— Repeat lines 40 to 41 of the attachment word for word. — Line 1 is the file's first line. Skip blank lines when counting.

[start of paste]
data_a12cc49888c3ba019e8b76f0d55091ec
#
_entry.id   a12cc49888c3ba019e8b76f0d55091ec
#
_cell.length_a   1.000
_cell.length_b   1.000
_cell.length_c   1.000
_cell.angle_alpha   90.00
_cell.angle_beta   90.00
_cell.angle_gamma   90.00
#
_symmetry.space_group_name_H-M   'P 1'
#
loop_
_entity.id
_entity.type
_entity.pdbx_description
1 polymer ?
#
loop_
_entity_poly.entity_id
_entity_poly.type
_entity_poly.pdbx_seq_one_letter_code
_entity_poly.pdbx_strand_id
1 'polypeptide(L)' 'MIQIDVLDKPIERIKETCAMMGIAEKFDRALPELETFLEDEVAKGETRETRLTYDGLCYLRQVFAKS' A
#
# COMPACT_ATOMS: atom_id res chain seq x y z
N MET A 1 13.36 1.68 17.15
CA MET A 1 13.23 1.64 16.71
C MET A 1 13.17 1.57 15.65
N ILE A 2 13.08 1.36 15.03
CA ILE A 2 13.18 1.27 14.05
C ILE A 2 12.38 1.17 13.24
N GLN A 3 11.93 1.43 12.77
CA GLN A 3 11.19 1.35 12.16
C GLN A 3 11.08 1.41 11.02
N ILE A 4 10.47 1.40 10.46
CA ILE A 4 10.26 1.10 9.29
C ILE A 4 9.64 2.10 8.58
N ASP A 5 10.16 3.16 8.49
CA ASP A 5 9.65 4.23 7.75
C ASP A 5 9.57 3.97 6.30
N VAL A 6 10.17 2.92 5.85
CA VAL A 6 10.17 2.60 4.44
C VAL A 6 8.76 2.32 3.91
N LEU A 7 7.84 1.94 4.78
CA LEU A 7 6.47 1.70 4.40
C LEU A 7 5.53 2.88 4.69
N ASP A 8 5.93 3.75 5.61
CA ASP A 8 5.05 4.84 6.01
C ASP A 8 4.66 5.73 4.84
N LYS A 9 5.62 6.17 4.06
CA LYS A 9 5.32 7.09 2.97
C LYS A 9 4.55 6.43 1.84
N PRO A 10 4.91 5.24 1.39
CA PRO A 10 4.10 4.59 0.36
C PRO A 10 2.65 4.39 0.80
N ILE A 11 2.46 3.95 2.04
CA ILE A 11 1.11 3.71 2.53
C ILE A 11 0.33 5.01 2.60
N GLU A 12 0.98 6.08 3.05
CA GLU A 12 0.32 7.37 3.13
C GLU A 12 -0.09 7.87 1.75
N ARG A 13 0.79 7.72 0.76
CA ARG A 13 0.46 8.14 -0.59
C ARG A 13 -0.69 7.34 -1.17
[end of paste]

N ASP A 5 10.16 3.16 8.49
CA ASP A 5 9.65 4.23 7.75